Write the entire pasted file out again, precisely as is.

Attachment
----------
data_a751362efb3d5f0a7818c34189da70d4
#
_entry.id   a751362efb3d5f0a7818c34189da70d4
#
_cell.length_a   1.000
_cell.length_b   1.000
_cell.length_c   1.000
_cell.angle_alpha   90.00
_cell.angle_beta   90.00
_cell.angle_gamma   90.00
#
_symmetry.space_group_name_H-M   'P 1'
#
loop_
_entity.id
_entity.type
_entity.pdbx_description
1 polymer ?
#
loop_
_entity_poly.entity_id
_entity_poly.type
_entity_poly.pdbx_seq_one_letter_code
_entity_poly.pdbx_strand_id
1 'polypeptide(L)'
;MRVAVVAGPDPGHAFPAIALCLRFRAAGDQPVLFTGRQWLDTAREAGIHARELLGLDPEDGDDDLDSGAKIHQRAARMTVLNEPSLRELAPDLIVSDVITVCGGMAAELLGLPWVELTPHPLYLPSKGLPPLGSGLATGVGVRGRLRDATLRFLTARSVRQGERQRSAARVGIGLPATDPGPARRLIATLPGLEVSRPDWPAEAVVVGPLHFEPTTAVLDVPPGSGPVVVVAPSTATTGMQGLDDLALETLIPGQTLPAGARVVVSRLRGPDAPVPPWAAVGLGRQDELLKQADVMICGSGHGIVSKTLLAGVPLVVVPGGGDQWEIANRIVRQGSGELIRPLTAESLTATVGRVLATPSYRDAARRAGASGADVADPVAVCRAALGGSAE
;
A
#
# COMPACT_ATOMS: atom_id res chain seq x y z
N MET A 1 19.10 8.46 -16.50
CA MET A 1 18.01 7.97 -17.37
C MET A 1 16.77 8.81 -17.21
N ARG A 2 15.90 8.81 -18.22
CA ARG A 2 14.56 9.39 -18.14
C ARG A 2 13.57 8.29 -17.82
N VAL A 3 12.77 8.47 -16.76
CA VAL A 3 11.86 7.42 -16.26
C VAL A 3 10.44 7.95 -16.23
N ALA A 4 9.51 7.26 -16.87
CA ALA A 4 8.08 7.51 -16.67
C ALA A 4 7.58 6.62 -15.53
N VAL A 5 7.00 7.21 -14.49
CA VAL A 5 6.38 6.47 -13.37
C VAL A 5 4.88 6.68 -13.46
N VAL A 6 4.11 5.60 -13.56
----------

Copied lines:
data_a751362efb3d5f0a7818c34189da70d4
#
_entry.id   a751362efb3d5f0a7818c34189da70d4
#
_cell.length_a   1.000
_cell.length_b   1.000
_cell.length_c   1.000
_cell.angle_alpha   90.00
_cell.angle_beta   90.00
_cell.angle_gamma   90.00
#
_symmetry.space_group_name_H-M   'P 1'
#
loop_
_entity.id
_entity.type
_entity.pdbx_description
1 polymer ?
#
loop_
_entity_poly.entity_id
_entity_poly.type
_entity_poly.pdbx_seq_one_letter_code
_entity_poly.pdbx_strand_id
1 'polypeptide(L)'
;MRVAVVAGPDPGHAFPAIALCLRFRAAGDQPVLFTGRQWLDTAREAGIHARELLGLDPEDGDDDLDSGAKIHQRAARMTVLNEPSLRELAPDLIVSDVITVCGGMAAELLGLPWVELTPHPLYLPSKGLPPLGSGLATGVGVRGRLRDATLRFLTARSVRQGERQRSAARVGIGLPATDPGPARRLIATLPGLEVSRPDWPAEAVVVGPLHFEPTTAVLDVPPGSGPVVVVAPSTATTGMQGLDDLALETLIPGQTLPAGARVVVSRLRGPDAPVPPWAAVGLGRQDELLKQADVMICGSGHGIVSKTLLAGVPLVVVPGGGDQWEIANRIVRQGSGELIRPLTAESLTATVGRVLATPSYRDAARRAGASGADVADPVAVCRAALGGSAE
;
A
#
# COMPACT_ATOMS: atom_id res chain seq x y z
N MET A 1 19.10 8.46 -16.50
CA MET A 1 18.01 7.97 -17.37
C MET A 1 16.77 8.81 -17.21
N ARG A 2 15.90 8.81 -18.22
CA ARG A 2 14.56 9.39 -18.14
C ARG A 2 13.57 8.29 -17.82
N VAL A 3 12.77 8.47 -16.76
CA VAL A 3 11.86 7.42 -16.26
C VAL A 3 10.44 7.95 -16.23
N ALA A 4 9.51 7.26 -16.87
CA ALA A 4 8.08 7.51 -16.67
C ALA A 4 7.58 6.62 -15.53
N VAL A 5 7.00 7.21 -14.49
CA VAL A 5 6.38 6.47 -13.37
C VAL A 5 4.88 6.68 -13.46
N VAL A 6 4.11 5.60 -13.56